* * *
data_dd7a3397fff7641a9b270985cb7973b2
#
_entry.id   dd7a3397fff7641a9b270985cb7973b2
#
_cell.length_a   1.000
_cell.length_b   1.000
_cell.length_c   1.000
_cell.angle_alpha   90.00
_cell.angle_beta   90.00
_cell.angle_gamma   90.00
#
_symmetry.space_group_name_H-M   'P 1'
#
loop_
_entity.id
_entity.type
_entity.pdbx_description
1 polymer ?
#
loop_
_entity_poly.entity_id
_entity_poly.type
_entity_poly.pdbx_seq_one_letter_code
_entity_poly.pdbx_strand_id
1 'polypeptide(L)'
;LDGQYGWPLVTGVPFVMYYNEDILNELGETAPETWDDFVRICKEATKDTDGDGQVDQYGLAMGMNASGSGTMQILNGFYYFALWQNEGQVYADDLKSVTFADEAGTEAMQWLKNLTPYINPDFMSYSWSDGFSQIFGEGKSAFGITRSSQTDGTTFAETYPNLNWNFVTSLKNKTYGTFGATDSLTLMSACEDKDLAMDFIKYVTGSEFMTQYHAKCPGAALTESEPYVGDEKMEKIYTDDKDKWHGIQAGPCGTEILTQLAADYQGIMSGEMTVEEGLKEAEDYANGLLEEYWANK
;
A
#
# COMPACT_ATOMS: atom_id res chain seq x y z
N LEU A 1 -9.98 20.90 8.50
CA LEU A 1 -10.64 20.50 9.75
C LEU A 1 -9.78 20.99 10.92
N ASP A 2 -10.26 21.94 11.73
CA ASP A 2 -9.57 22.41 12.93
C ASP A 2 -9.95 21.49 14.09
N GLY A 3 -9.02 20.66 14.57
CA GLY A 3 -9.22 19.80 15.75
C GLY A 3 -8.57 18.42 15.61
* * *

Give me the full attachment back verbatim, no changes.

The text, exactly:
data_dd7a3397fff7641a9b270985cb7973b2
#
_entry.id   dd7a3397fff7641a9b270985cb7973b2
#
_cell.length_a   1.000
_cell.length_b   1.000
_cell.length_c   1.000
_cell.angle_alpha   90.00
_cell.angle_beta   90.00
_cell.angle_gamma   90.00
#
_symmetry.space_group_name_H-M   'P 1'
#
loop_
_entity.id
_entity.type
_entity.pdbx_description
1 polymer ?
#
loop_
_entity_poly.entity_id
_entity_poly.type
_entity_poly.pdbx_seq_one_letter_code
_entity_poly.pdbx_strand_id
1 'polypeptide(L)'
;LDGQYGWPLVTGVPFVMYYNEDILNELGETAPETWDDFVRICKEATKDTDGDGQVDQYGLAMGMNASGSGTMQILNGFYYFALWQNEGQVYADDLKSVTFADEAGTEAMQWLKNLTPYINPDFMSYSWSDGFSQIFGEGKSAFGITRSSQTDGTTFAETYPNLNWNFVTSLKNKTYGTFGATDSLTLMSACEDKDLAMDFIKYVTGSEFMTQYHAKCPGAALTESEPYVGDEKMEKIYTDDKDKWHGIQAGPCGTEILTQLAADYQGIMSGEMTVEEGLKEAEDYANGLLEEYWANK
;
A
#
# COMPACT_ATOMS: atom_id res chain seq x y z
N LEU A 1 -9.98 20.90 8.50
CA LEU A 1 -10.64 20.50 9.75
C LEU A 1 -9.78 20.99 10.92
N ASP A 2 -10.26 21.94 11.73
CA ASP A 2 -9.57 22.41 12.93
C ASP A 2 -9.95 21.49 14.09
N GLY A 3 -9.02 20.66 14.57
CA GLY A 3 -9.22 19.80 15.75
C GLY A 3 -8.57 18.42 15.61